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Contribution Inquiry May Cool Torricelli's Hot Streak

Politics: A federal probe appeared to pose no threat to the N.J. senator. But some revelations have wounded him.


WASHINGTON — At Rutgers University in the early 1970s, while other students wore cutoffs and T-shirts, Robert Torricelli dressed in three-piece suits and carried a briefcase.

While other candidates for student government draped banners in dorm halls, Torricelli was elected class president by hiring sound trucks and brass bands.

And before most Americans had heard the word "Watergate," Torricelli was forced to resign as president of his sophomore class after the university concluded he had engaged in "gross unethical conduct" by sending a spy into his opponent's camp.

Nearly 30 years later, the New Jersey Democratic senator is in trouble again, but the stakes are considerably higher. This time, the investigators work for the U.S. Justice Department and the Senate's political balance may hinge on the outcome.

For about three years, a federal probe focusing on campaign contribution abuses appeared to pose no threat to Torricelli. But it's now clear investigators have set their sights on one of the most gifted--and sometimes self-destructive--politicians of his generation.

The probe seeks to determine whether Torricelli, 49, illegally received cash, watches, rugs, jewelry, a television and Italian suits from a New Jersey businessman, David Chang, who last year pleaded guilty to making $53,700 in illegal political contributions to the senator's 1996 campaign.

In recent years, Torricelli had done a number of favors for Chang, including taking him to meet officials in South Korea in a bit of international lobbying so brazen that U.S. diplomats later felt compelled to apologize to the South Korean government.

Torricelli, known as "The Torch" on Capitol Hill, has not been charged with any crime and denies any wrongdoing. He said recently he has "never violated any law of any kind." He added: "I never would have believed that uncorroborated accusations of a man who is . . . awaiting sentencing to federal prison would [be] taken seriously against a U.S. senator."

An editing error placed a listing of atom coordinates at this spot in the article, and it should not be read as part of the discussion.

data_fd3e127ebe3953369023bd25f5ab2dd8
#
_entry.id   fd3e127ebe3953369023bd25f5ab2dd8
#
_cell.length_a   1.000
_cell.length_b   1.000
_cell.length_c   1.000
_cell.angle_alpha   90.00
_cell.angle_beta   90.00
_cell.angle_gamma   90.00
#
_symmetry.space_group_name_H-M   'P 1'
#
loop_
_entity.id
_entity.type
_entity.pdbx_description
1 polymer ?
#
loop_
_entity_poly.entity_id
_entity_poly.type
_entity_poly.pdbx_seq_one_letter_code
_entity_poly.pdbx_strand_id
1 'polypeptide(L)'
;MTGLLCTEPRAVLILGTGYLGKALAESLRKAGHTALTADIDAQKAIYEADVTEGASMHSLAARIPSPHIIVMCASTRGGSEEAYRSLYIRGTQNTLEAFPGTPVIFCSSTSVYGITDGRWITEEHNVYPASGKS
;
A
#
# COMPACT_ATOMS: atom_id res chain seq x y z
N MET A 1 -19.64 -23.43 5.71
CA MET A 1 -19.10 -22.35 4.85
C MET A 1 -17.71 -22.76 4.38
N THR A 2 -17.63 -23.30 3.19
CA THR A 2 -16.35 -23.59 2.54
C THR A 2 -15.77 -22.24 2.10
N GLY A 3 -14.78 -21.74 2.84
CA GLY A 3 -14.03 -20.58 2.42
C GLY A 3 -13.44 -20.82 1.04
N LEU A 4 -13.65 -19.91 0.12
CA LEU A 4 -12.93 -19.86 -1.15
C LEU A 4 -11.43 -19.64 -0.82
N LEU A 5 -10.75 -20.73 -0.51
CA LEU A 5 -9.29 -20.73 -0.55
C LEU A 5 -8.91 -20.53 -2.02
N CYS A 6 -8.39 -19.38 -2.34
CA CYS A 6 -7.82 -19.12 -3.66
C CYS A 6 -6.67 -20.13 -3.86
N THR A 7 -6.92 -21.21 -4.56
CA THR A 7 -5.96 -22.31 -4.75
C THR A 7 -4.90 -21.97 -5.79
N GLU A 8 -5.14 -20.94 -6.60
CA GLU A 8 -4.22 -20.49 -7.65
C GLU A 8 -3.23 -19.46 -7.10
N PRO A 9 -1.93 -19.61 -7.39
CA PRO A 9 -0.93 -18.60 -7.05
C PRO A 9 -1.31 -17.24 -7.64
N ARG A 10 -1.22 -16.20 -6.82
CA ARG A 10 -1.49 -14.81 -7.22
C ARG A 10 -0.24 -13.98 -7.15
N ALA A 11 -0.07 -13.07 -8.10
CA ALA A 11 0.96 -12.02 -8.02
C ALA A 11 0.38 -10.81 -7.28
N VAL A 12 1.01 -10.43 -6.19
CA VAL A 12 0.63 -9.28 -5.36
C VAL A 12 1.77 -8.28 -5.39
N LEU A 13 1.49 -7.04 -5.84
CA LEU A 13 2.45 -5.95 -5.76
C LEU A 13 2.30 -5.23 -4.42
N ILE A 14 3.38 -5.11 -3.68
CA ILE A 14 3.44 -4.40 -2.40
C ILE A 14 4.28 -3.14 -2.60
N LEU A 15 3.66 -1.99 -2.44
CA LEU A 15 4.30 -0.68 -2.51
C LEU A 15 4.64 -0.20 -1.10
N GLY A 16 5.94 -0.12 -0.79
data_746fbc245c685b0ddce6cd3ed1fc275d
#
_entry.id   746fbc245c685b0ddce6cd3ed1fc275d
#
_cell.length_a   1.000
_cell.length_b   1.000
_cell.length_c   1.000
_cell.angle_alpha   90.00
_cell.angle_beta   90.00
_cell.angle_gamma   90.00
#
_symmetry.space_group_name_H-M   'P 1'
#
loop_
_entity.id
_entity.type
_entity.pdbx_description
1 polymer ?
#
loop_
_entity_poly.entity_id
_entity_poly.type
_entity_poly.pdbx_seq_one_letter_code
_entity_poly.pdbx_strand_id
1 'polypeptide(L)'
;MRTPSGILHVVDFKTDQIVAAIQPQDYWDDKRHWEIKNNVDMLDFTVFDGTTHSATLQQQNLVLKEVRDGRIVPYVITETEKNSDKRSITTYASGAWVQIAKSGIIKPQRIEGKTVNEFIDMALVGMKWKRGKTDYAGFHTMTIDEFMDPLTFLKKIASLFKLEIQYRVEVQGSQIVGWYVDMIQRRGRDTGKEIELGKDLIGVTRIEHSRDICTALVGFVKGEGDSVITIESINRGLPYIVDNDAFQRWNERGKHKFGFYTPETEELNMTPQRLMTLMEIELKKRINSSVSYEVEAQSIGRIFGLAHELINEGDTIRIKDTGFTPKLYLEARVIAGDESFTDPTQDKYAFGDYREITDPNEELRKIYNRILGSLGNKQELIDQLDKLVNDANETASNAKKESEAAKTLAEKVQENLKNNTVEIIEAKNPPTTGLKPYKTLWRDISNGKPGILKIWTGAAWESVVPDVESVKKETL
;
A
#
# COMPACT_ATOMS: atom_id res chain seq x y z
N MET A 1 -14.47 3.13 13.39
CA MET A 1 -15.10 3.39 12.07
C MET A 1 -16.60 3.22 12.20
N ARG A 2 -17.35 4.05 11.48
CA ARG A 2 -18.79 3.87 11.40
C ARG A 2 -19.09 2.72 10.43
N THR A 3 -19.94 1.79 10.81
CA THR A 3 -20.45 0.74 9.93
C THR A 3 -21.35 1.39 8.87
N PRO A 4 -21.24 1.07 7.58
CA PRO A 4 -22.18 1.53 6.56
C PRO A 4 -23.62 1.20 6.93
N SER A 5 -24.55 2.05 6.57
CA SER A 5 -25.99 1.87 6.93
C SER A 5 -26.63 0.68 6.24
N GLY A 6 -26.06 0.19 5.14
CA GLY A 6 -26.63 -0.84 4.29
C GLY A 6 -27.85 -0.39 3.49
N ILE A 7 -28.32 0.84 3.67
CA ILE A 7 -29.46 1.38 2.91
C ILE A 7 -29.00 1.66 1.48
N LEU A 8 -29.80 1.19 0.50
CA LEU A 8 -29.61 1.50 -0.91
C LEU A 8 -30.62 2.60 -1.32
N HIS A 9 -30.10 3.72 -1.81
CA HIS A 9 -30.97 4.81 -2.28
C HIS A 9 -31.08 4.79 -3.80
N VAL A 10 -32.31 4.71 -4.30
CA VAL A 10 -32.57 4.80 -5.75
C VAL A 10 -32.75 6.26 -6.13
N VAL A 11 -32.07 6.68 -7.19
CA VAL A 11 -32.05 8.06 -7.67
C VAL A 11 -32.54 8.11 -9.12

But the revelations have wounded him at a time when he should be enjoying his greatest political influence. He played a crucial role in his party's surprising surge to parity in the Senate. As chairman of the Democratic Senatorial Campaign Committee for the 2000 elections, he set fund-raising records, prodded candidates to enter races they won and helped guide a number of incumbents to victories.

"We wouldn't have been close to [the Senate's 50-50 party split] without Bob as chairman," said Jim Jordan, who worked for Torricelli at the committee.

Torricelli faces reelection next year, and a race that seemed a lock for him now appears uncertain because of the federal probe. Even presumed allies are expressing concern. "Folks are going to want a greater explanation [from Torricelli]," said Thomas Giblin, chairman of New Jersey's Democratic Party. "I don't think it would be helpful to have this lingering as he approaches a Democratic primary in 2002."

The fallout has knocked Torricelli on his heels, an unfamiliar posture for someone trained for politics almost from birth.

He grew up in a politically active family in Franklin Lakes, N.J. His father was an attorney. His mother, a librarian, tutored him about public policy, decorated his room with flags and played recordings for her son of speeches by Winston Churchill and Franklin D. Roosevelt.

Torricelli won the first race he ever entered--for fifth-grade class president--and hasn't lost since, a streak that carried through each year of high school, all four years at Rutgers, seven terms in the House and one in the Senate.

After college and law school (also at Rutgers), Torricelli was on the staff of Vice President Walter F. Mondale by age 27. In 1982, at age 31, he beat a Republican incumbent for a House seat.

Torricelli quickly displayed a knack for making headlines, whether he was flying to San Salvador to retrieve the corpse of a New Jersey journalist or striking up a romance with Bianca Jagger, ex-wife of the Rolling Stones' lead singer.

But in his pursuit of publicity, Torricelli left some colleagues dumbfounded. In 1989, he took it upon himself to spearhead the legal defense of House Speaker Jim Wright (D-Texas), who was about to resign amid allegations he had taken improper gifts from a developer, George Mallick.

In a line of argument that later would strike other lawmakers as troubling and revealing, Torricelli implied that members ought to be more sympathetic to Wright because they too were surrounded by clumsy influence-seekers. "We all know George Mallick," Torricelli said in a speech before the House Ethics Committee. Several years later, Torricelli met Chang.

An entrepreneur with interests ranging from grain exports to real estate, Chang was seeking help with international business deals. Chang also had money, and Torricelli increasingly saw fund-raising as his path to party prominence.

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